Ask Mikhail Lezhak what physician assistants do and you may be surprised by the answer. In the past, all professional medical care was performed by doctors and nurses. But doctors and nurses often spent a lot of time doing repetitive work that limited the time they had to focus on their specialty.
- Patient history checks, both directly with the patient and with recorded medical records. They will review records and update records. Based on what they learn, they will brief their supervising physicians about anything noteworthy
- Perform physical exams. They can do the basic exams, but they also are trained to spot symptoms that require more advanced medical care
- Order and interpret basic laboratory tests
- For many relatively minor types of injuries, they may be qualified to handle the direct treatment
- Assist surgeons doing surgical procedures
- Perform minor surgical procedures, including suturing (making stitches); immunizations and injections; setting up, monitoring and removing intravenous feeds
- Perform preoperative and postoperative care, including managing infection prevention
- Prescribe medications as permitted
- Provide patient counseling on medical issues, including self-care and follow-up
- Set up health management plans and diets
- Assist in maintaining a healthy, safe and sanitary healthcare environment, in accordance with health laws, regulations and accepted medical practices
- Help maintain the proper stocks of medical supplies
- Work with administrators and administrative staff to assure a more smoothly operating medical care environment
Essentially, PAs perform tasks that free up their supervising doctors for more difficult and complicated health issues. If this job sounds a lot like what nurses do, you are right. There is considerable overlap of responsibilities within medical communities.
In Florida, physician assistants do have a limited ability to prescribe and dispense medications. The ability for PAs to prescribe drugs is based on a written agreement between the PAs and their supervising board-certified doctors. That written agreement must have the following:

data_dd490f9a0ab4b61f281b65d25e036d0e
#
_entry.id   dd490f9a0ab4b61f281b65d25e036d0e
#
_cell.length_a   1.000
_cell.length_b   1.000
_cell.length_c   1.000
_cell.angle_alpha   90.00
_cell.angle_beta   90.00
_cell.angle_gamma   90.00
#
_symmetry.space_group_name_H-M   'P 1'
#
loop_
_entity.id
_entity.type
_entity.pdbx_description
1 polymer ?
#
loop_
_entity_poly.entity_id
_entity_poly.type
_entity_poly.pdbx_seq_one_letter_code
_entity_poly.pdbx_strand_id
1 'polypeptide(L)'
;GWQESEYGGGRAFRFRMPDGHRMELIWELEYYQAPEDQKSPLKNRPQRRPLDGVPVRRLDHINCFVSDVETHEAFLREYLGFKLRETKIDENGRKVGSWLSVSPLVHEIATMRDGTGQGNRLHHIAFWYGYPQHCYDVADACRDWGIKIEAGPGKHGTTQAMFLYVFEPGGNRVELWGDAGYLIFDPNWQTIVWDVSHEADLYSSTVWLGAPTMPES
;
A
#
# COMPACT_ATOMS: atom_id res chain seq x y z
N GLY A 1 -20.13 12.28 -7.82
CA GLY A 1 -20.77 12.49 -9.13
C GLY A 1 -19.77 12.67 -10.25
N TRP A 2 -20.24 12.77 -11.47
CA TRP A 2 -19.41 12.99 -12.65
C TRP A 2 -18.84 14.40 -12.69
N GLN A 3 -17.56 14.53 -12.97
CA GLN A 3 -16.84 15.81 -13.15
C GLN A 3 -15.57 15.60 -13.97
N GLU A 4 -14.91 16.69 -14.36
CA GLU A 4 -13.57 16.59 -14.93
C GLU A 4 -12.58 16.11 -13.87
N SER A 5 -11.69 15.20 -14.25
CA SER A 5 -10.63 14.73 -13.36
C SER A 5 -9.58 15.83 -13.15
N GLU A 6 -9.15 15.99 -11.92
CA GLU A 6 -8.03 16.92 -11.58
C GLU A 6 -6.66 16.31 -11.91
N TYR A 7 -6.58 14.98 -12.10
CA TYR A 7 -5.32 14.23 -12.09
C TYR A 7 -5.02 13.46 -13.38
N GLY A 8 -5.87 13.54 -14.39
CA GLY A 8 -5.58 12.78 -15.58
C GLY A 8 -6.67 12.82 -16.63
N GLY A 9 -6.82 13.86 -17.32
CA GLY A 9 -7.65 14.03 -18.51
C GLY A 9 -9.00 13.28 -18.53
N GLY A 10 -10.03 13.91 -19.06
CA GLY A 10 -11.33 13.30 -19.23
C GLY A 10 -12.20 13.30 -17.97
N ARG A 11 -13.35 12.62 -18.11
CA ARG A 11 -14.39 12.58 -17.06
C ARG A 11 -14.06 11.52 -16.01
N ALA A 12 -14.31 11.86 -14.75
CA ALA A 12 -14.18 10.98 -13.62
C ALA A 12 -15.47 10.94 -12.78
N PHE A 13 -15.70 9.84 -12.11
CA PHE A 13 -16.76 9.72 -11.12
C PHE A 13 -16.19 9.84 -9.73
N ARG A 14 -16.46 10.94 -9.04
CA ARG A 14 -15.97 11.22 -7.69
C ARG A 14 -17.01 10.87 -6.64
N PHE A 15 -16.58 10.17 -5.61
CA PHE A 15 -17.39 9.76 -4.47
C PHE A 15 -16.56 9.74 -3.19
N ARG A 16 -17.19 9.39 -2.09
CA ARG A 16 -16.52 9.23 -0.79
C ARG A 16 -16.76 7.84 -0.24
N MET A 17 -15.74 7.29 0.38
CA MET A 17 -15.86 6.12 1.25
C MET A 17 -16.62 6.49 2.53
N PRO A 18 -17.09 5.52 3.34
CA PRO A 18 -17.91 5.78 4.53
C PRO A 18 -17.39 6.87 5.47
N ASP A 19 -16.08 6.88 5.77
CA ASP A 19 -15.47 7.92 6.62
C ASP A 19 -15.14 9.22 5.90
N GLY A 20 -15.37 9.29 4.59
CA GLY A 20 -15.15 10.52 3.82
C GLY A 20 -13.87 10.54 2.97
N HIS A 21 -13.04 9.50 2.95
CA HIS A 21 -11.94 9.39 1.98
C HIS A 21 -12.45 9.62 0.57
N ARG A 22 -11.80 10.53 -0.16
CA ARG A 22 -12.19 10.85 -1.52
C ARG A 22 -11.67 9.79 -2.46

- Effective for only five years, whereupon a new license is required
- Requires the PA to take 10 continuing medical education credits before each license renewal period, including three hours about safe and effective prescribing of controlled substances
- Only effective with that one PA-doctor agreement; it must be remade if the supervising doctor changes
- Filed with the Florida Board of Medicine
There are some drugs that a PA cannot prescribe. For example, a PA working in urology cannot prescribe many of the same drugs that a PA working in psychiatry would prescribe, and vice-versa. Thus, there is local accountability for physician assistants within Florida about how they handle drugs.
Supervising doctors may have their PAs handle such duties as researching new medical device company products and keep the doctors advised on new drug formularies. PAs may be asked to scan medical journals for interesting issues as well as follow interesting and related legal cases involving their profession. They may help in medical research.
Just like nurses and nurse practitioners, PAs help the system run more smoothly by letting those who specialize spend more time on their side of the practice. The doctors can function more professionally as medical experts, and administrators can spend more time working with business management.
When you see Mikhail Lezhak, PA, at Advanced Urology Institute, you are seeing someone who has a wealth of training and experience in many of the same functions performed by a licensed medical doctor. Rest assured that your doctor still has you in good hands when your visit is with a medical professional who is a PA. For more information about physician assistants, visit the Advanced Urology Institute website.